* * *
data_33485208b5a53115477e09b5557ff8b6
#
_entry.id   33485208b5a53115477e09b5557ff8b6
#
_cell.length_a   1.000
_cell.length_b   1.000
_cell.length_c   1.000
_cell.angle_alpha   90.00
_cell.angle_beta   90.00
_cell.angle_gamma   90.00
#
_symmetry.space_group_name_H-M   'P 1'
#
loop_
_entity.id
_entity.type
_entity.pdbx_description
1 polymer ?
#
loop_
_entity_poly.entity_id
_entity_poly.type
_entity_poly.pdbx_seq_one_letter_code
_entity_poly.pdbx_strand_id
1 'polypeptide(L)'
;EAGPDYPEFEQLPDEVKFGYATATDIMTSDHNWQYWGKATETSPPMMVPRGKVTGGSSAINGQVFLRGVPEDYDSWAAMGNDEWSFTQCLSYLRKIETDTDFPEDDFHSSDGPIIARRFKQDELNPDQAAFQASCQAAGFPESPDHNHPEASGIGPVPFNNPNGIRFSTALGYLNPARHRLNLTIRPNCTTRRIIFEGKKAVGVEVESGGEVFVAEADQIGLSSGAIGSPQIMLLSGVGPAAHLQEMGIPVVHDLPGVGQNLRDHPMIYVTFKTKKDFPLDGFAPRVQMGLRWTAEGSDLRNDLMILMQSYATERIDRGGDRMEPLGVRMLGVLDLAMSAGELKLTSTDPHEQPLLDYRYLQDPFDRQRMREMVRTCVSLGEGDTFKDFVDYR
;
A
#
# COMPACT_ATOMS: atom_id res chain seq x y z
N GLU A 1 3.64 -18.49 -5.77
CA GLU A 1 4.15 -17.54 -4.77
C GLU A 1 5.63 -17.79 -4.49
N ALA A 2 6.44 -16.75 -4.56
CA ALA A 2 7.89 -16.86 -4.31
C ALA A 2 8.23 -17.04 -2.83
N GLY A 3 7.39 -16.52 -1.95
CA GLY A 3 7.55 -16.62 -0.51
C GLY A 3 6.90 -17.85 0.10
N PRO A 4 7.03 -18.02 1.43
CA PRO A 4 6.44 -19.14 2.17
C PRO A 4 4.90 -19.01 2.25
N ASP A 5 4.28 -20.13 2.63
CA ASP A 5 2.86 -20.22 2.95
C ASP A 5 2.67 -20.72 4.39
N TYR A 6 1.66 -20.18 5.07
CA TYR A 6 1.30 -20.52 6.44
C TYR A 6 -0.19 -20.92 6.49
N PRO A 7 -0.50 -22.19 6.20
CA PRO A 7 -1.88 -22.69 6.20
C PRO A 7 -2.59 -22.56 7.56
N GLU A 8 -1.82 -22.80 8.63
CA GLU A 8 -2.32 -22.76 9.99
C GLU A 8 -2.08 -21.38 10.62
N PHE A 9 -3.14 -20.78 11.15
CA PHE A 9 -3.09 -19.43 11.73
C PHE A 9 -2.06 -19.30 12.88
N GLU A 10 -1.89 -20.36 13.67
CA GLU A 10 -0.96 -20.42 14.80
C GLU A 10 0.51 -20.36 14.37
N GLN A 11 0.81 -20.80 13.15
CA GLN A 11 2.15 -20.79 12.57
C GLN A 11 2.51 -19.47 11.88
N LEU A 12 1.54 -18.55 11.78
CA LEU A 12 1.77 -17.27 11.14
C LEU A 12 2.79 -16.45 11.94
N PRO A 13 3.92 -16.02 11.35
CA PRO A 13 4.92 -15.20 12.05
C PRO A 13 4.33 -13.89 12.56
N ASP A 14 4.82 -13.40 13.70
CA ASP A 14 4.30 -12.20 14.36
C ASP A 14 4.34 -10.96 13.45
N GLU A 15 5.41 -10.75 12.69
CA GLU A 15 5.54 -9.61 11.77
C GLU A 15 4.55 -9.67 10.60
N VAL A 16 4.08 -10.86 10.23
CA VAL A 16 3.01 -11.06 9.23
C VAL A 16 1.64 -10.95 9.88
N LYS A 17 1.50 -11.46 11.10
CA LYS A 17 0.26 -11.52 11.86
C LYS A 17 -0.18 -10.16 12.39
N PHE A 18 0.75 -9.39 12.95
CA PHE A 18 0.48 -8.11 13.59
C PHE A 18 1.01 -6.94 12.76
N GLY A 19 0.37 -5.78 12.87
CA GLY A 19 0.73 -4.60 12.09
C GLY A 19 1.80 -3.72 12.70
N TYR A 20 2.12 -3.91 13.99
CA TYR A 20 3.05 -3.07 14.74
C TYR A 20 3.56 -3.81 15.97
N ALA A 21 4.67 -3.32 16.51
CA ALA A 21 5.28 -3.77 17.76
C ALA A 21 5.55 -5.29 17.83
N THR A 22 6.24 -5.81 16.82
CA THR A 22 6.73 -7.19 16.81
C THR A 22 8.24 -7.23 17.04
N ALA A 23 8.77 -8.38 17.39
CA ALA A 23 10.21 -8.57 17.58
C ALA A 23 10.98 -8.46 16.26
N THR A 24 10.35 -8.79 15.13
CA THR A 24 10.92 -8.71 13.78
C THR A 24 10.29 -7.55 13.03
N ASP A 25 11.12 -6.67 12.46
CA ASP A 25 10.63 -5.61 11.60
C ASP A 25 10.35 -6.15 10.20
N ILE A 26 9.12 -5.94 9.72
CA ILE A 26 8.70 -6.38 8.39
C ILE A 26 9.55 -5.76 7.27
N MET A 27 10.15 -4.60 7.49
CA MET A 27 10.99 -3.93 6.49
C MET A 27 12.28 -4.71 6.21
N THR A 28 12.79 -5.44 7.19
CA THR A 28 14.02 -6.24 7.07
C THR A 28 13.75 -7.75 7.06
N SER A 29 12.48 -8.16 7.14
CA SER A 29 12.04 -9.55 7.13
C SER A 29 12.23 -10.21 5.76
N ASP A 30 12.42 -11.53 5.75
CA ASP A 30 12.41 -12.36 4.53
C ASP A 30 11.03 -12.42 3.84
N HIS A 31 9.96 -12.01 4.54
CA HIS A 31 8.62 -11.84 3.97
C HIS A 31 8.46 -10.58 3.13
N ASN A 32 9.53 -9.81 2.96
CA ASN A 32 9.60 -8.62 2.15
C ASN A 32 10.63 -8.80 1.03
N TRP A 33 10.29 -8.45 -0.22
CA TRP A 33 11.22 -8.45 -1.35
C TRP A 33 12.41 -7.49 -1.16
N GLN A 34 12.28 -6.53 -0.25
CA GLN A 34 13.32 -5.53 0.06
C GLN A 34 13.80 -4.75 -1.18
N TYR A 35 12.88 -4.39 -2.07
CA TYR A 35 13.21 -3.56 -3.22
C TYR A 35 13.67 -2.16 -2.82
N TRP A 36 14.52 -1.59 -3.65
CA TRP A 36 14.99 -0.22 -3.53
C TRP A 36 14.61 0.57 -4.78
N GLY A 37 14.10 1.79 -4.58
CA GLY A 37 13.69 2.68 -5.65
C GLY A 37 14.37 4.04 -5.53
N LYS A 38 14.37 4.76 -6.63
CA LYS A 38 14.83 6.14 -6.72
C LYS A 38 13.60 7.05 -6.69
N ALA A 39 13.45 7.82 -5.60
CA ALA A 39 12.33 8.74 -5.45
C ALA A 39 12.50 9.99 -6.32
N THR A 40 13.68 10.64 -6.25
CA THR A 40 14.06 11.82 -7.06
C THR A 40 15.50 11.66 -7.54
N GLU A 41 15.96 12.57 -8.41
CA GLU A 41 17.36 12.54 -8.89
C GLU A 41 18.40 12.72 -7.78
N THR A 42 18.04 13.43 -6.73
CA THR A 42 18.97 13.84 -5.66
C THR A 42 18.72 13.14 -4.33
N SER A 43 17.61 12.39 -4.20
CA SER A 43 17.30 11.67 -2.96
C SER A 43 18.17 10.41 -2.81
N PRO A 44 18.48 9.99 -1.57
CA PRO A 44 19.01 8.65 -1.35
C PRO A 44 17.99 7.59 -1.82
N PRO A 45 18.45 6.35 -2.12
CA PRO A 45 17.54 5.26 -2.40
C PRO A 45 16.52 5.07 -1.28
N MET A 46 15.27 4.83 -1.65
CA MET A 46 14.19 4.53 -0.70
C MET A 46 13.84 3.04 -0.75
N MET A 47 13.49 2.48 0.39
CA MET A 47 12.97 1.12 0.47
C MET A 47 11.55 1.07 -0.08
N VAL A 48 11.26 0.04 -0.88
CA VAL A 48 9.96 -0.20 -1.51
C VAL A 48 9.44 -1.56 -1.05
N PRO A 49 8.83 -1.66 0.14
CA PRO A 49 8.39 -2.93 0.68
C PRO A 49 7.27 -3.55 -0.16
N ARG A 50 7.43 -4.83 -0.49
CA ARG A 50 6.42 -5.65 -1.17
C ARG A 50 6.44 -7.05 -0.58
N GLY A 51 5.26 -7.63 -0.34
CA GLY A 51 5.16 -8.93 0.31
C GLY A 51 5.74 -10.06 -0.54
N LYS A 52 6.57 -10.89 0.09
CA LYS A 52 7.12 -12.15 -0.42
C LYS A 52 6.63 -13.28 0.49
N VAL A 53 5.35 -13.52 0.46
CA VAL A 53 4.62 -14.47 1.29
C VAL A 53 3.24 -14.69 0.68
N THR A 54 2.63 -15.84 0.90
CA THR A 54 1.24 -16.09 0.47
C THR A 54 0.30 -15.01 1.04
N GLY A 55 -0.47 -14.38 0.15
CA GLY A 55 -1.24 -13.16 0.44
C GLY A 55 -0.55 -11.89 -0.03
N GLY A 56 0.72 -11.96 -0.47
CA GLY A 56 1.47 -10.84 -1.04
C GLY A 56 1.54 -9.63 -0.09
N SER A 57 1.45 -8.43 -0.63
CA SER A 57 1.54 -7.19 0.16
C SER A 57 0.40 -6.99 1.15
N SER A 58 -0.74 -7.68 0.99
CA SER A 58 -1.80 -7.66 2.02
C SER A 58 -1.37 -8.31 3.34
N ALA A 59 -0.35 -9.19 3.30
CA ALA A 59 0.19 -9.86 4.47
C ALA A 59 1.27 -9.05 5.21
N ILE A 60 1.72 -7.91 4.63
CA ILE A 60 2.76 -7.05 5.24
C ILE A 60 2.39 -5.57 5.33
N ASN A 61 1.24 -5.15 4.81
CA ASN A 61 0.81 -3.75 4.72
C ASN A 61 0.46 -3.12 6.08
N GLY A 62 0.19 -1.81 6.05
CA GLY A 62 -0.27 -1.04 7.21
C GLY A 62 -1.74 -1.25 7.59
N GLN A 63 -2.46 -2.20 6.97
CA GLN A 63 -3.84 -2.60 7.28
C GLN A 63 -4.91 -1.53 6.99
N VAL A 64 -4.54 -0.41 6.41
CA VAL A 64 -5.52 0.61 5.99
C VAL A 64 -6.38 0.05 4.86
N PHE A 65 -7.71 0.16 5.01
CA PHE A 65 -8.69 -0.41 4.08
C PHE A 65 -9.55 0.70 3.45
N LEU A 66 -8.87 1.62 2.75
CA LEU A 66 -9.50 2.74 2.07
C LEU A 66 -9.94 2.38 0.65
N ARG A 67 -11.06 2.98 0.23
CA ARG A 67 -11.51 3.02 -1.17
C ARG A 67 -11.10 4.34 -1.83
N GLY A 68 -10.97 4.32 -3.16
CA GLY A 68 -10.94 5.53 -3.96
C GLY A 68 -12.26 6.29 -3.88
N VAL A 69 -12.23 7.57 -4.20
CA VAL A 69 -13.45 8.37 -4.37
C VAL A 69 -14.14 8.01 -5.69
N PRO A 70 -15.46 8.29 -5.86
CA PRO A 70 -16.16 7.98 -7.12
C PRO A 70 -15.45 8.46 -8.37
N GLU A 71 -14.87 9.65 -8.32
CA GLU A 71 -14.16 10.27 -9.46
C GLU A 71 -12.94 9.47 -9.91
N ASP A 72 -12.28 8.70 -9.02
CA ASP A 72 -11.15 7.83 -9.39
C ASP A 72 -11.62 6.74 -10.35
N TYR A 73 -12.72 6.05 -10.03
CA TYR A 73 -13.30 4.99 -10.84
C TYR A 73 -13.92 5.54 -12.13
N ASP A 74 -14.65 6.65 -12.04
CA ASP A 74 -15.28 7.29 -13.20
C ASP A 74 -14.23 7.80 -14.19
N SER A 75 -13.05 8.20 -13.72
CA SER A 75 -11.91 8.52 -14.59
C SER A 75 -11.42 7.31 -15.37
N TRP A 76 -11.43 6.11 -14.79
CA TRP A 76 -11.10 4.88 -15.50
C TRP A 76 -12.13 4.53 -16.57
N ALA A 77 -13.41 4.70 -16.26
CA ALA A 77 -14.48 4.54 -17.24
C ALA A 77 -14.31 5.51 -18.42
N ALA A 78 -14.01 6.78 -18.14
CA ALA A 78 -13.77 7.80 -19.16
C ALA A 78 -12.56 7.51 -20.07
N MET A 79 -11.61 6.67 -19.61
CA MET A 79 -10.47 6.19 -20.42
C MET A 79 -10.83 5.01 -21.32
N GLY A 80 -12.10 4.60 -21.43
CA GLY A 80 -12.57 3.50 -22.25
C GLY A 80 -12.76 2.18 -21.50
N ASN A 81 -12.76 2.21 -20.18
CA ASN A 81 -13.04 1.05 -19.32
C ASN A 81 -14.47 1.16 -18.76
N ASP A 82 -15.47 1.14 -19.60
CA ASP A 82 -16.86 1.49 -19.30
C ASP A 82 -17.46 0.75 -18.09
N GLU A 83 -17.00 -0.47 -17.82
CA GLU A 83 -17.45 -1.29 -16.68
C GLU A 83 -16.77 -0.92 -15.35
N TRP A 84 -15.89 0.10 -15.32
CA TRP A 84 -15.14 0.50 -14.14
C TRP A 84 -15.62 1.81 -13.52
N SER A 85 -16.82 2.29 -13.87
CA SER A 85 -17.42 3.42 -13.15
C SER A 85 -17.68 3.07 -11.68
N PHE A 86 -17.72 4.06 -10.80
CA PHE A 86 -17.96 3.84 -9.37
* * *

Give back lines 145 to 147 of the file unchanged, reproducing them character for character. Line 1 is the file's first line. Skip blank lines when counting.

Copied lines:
N ALA A 39 13.45 7.82 -5.60
CA ALA A 39 12.33 8.74 -5.45
C ALA A 39 12.50 9.99 -6.32